Tuesday, May 29, 2012

Turner Classic Geezers

In Remembrance of the Great Robert Osborne 

Indeed I do love me my Turner Classic Movies (TCM)!

The great and even not-so-great films of the 30's, 40's, and early 50's speak to me in a language I can understand better than that of current film, especially since it's a language in which the actors' mouths are generally more full of bon mots than the genitalia and pubic hairs they are today.

And AHHHH!, the great actors of the period!  Harry DavenportEdward Everett Horton,  Henry StephensonGuy Kibbee,  Jonathan Hale,  Henry O' Neill,  and so many, many more.   You know the names.

Nah, probably you don't!

I'm talking, of course, about the character actors, the folks you see all the time but usually see right through whenever you see them. These are the performers who typically played bosses, judges, doctors, politicians, and even passersby who give a lift to a hitch-hiking Bogart, help a fainting Ann Sheridan off the sidewalk and onto her feet,  or tell Ronald Reagan to get the hell out of the way, who does he think he is, the President of the United States?!!! 

We'll call these folk Turner Classic Geezers.

Funny thing about the movies of the 30's, 40's, and early 50's; any role for a character conceived of as sophisticated, accomplished, or even in minor authority had to be filled by an actor who was: 

1) white
2) male, and 
3) gray haired or balding, wearing a felt hat and often a double-breasted suit, and over 50 years old,  if not 60!  

Sure, the stars of these films are young.  But just look around at everyone else.  It's as if some cataclysmic disaster has destroyed everyone on earth under the age of 30 except Ray Milland and Ida Lupino

It was quite a different society back then.  Not only wasn't it a felony to be over 50,  it was thought that while younger people had all the fun, it was the oldsters who did all the heavy lifting. Other than the male character who's the love interest, even the most devoted film fan would be hard-pressed to find the professor, bank president, or Ambassador from the Court of St. James who wasn't a Turner Classic Geezer.

Imagine Clark Gable and Myrna Loy as two reporters in a 1930's movie going to visit the world's most renowned expert on economic development in South America.   Think that role is going to be played by Jean Harlow?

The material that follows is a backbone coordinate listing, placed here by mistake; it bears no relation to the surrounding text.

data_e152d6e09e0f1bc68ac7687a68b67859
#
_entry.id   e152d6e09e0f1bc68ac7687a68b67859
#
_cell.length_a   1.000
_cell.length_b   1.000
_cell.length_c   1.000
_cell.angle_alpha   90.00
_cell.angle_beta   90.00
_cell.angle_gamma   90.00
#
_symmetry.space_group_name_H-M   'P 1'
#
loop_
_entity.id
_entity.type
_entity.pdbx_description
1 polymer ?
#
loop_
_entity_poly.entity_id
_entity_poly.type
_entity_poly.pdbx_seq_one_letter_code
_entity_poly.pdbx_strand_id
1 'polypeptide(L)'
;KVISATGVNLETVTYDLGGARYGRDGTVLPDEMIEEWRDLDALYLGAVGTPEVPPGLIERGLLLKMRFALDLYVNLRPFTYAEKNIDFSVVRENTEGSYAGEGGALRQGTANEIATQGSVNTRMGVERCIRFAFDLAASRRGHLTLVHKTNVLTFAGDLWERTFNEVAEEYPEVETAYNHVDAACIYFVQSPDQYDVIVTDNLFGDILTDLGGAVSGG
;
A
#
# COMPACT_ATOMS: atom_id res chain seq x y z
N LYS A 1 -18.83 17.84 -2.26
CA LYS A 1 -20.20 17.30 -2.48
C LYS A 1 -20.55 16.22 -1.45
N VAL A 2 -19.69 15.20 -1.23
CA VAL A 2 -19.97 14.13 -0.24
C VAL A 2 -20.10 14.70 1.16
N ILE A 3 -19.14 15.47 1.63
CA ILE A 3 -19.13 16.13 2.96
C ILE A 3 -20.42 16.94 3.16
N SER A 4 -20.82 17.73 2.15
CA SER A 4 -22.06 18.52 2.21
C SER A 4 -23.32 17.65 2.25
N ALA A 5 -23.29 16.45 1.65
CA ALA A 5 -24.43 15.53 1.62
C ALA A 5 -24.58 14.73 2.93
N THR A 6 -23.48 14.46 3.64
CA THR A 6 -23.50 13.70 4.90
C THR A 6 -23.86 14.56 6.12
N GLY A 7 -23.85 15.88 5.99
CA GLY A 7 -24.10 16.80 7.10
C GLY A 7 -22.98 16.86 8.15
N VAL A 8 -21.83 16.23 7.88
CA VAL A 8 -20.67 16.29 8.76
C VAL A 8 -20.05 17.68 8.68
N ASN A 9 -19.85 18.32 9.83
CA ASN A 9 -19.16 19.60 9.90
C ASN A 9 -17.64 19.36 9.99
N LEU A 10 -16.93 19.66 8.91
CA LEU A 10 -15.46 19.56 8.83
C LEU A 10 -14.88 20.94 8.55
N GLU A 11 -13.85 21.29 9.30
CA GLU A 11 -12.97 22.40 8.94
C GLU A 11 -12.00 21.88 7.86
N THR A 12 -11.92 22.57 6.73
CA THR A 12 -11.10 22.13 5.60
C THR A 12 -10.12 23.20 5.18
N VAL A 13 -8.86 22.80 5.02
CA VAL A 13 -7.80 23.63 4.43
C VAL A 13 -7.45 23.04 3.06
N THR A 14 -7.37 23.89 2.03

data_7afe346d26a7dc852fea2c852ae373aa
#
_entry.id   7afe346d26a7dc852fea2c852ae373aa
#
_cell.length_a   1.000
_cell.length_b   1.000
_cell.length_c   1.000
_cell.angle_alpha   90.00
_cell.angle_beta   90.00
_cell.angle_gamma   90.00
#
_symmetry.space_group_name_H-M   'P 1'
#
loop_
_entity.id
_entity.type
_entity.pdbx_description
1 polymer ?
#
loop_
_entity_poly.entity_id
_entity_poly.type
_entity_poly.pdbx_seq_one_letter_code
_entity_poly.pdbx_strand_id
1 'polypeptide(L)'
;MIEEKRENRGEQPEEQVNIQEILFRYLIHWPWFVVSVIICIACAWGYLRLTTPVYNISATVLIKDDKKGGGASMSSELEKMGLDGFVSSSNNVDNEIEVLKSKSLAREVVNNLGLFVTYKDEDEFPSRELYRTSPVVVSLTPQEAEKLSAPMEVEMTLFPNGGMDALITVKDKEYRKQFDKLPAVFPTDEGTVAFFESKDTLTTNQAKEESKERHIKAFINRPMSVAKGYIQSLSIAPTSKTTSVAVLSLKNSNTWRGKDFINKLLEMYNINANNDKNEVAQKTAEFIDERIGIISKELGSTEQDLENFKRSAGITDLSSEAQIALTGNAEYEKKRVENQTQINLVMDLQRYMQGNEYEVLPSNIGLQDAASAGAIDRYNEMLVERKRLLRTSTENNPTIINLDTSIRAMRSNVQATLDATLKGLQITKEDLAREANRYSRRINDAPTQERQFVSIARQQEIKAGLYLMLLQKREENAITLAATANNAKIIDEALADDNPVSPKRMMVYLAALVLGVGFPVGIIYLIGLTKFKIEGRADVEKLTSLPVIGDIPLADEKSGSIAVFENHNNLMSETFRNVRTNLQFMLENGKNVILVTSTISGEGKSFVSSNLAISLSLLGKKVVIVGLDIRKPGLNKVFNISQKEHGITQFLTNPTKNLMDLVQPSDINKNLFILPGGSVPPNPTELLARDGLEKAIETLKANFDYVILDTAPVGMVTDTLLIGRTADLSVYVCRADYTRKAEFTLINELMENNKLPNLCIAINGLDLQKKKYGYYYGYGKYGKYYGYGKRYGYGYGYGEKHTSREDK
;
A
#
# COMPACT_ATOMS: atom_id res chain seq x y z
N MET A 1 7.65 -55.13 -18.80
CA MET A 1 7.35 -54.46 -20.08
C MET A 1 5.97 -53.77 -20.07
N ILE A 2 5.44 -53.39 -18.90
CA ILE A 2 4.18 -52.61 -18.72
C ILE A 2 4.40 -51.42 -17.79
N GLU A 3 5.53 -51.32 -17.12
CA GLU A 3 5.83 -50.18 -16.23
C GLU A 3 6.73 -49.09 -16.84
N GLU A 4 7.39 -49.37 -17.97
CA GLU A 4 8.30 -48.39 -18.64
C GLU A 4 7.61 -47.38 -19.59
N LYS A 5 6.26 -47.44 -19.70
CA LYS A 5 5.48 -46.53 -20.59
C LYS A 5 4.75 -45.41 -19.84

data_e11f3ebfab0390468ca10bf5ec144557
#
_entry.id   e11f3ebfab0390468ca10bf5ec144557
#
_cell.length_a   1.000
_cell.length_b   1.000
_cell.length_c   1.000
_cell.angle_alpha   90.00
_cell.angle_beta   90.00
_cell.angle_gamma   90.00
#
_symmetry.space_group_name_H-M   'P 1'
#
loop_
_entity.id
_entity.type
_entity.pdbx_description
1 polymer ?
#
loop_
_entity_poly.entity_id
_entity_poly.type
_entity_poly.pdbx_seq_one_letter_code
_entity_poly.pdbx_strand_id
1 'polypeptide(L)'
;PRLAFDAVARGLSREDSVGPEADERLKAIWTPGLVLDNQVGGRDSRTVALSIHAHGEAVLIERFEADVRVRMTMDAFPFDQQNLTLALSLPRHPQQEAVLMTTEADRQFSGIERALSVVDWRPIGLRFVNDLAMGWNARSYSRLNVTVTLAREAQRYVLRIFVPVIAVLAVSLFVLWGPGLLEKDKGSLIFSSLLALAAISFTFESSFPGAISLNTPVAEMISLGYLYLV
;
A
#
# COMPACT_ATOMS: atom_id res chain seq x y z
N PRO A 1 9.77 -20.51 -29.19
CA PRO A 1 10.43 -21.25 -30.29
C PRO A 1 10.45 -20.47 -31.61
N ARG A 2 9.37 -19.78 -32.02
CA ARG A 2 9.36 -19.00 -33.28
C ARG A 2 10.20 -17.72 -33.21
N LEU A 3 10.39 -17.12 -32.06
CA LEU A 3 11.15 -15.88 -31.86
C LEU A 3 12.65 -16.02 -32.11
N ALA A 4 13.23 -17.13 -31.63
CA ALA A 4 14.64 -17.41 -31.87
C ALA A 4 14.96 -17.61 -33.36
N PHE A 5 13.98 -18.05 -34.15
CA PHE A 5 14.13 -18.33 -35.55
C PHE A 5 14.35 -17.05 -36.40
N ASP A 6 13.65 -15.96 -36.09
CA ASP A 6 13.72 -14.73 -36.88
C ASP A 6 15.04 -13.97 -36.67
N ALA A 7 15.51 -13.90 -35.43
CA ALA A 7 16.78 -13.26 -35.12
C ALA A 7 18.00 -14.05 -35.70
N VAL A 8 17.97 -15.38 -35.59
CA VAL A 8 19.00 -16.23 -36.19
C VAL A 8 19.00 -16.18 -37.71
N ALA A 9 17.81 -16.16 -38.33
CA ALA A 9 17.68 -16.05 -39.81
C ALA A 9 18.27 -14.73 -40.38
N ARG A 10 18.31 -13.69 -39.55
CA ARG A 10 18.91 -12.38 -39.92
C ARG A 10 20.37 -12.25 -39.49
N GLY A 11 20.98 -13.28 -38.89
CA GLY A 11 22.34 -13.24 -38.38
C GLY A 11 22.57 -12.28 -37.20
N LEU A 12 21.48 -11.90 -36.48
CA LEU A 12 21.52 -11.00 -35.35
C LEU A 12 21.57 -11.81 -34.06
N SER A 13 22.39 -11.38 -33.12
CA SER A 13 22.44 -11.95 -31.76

Nope, expect a Turner Classic Geezer. 

Now let's flick on HBO and catch the remake of the above movie starring Jake Gyllenhaal and Anne Hathaway and have a bit of fun.  In place of the young actor actually playing the South American expert, let's drop in a Turner Classic Geezer, someone like Henry Stephenson,  and ....  3, 2, 1, ACTION: 

Gyllenhaal: It's a pleasure to meet you, Professor.... What!!!?? There must be some mistake!  You don't have big boobs!

Hathaway: Why, Jake, even my smallish but well-exposed tits are larger!

Stephenson: Well you see, my young friends, I'm a man.   A man who's studied economic growth in this part of the world for over 40 years.

Gyllenhaal: But that would make you as old as my dad!  And my dad's too old to be in home movies!

 Of course much I as like these great older actors,  stereotypes of the time had their ill effects. Not only did they keep a diversity of character actors who were younger, female, of color, or Asian or other non-white nationality from finding work unless the role being cast called for a stereotype, they also played a role in helping to impede progress toward equality in society at large.

However,  those multiple limitations of the past have now given way to one great big fat limitation of the present.  These days an actor can be any flavor of the rainbow and still be readily hired as long as he or she ain't wearing a felt hat, a double-breasted suit, or a wrinkle or two below the eyes. 

So, it's with a fondness that's only slightly guilty that I flick on the good old geezers of days gone by.  Thank you for bringing 'em back, TCM.

"And for Turner Classic Geezers, I'm Robert Osborne!"  (RIP)

Top to Bottom above ---  Got 'em all?  They're  Harry Davenport Edward Everett Horton,  Jean Harlow,  Henry Stephenson,  and Guy Kibbee.   If you didn't even get Jean Harlow, you don't deserve Turner Classic Movies!

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